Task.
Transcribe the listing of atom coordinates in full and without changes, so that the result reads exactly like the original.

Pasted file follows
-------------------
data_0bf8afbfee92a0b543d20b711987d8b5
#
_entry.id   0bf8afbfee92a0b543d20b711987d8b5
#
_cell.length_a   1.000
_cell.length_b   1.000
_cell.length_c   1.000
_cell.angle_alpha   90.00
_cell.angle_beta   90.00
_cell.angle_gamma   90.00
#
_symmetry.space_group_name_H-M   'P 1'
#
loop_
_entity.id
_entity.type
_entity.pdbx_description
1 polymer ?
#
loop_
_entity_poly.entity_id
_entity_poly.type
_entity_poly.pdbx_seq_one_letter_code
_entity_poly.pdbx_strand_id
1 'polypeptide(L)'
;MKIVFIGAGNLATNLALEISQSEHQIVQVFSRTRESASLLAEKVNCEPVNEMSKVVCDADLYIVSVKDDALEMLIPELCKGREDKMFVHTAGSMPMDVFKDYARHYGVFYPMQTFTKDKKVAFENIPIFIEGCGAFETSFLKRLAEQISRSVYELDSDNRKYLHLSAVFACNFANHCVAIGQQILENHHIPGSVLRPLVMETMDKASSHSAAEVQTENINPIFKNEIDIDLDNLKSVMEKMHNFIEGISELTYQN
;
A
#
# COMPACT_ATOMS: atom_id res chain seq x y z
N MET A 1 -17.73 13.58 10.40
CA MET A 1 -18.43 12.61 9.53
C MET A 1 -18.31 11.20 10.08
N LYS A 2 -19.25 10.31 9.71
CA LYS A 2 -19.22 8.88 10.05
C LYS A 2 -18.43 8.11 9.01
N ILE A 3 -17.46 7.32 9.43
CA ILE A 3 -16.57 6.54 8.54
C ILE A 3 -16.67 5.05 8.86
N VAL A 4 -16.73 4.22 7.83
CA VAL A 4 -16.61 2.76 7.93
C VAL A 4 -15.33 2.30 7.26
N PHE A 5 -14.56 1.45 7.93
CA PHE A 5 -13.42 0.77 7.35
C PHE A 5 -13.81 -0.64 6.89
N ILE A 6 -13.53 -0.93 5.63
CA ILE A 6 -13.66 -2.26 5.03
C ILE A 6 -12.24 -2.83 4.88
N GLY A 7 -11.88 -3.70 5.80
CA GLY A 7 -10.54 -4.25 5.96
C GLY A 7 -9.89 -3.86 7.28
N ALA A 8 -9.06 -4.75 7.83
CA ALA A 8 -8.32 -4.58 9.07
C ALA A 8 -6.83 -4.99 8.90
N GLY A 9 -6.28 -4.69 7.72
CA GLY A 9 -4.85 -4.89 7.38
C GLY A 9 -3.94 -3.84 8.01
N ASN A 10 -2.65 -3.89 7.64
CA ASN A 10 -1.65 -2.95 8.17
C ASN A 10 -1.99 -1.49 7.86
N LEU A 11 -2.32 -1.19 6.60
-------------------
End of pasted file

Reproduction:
data_0bf8afbfee92a0b543d20b711987d8b5
#
_entry.id   0bf8afbfee92a0b543d20b711987d8b5
#
_cell.length_a   1.000
_cell.length_b   1.000
_cell.length_c   1.000
_cell.angle_alpha   90.00
_cell.angle_beta   90.00
_cell.angle_gamma   90.00
#
_symmetry.space_group_name_H-M   'P 1'
#
loop_
_entity.id
_entity.type
_entity.pdbx_description
1 polymer ?
#
loop_
_entity_poly.entity_id
_entity_poly.type
_entity_poly.pdbx_seq_one_letter_code
_entity_poly.pdbx_strand_id
1 'polypeptide(L)'
;MKIVFIGAGNLATNLALEISQSEHQIVQVFSRTRESASLLAEKVNCEPVNEMSKVVCDADLYIVSVKDDALEMLIPELCKGREDKMFVHTAGSMPMDVFKDYARHYGVFYPMQTFTKDKKVAFENIPIFIEGCGAFETSFLKRLAEQISRSVYELDSDNRKYLHLSAVFACNFANHCVAIGQQILENHHIPGSVLRPLVMETMDKASSHSAAEVQTENINPIFKNEIDIDLDNLKSVMEKMHNFIEGISELTYQN
;
A
#
# COMPACT_ATOMS: atom_id res chain seq x y z
N MET A 1 -17.73 13.58 10.40
CA MET A 1 -18.43 12.61 9.53
C MET A 1 -18.31 11.20 10.08
N LYS A 2 -19.25 10.31 9.71
CA LYS A 2 -19.22 8.88 10.05
C LYS A 2 -18.43 8.11 9.01
N ILE A 3 -17.46 7.32 9.43
CA ILE A 3 -16.57 6.54 8.54
C ILE A 3 -16.67 5.05 8.86
N VAL A 4 -16.73 4.22 7.83
CA VAL A 4 -16.61 2.76 7.93
C VAL A 4 -15.33 2.30 7.26
N PHE A 5 -14.56 1.45 7.93
CA PHE A 5 -13.42 0.77 7.35
C PHE A 5 -13.81 -0.64 6.89
N ILE A 6 -13.53 -0.93 5.63
CA ILE A 6 -13.66 -2.26 5.03
C ILE A 6 -12.24 -2.83 4.88
N GLY A 7 -11.88 -3.70 5.80
CA GLY A 7 -10.54 -4.25 5.96
C GLY A 7 -9.89 -3.86 7.28
N ALA A 8 -9.06 -4.75 7.83
CA ALA A 8 -8.32 -4.58 9.07
C ALA A 8 -6.83 -4.99 8.90
N GLY A 9 -6.28 -4.69 7.72
CA GLY A 9 -4.85 -4.89 7.38
C GLY A 9 -3.94 -3.84 8.01
N ASN A 10 -2.65 -3.89 7.64
CA ASN A 10 -1.65 -2.95 8.17
C ASN A 10 -1.99 -1.49 7.86
N LEU A 11 -2.32 -1.19 6.60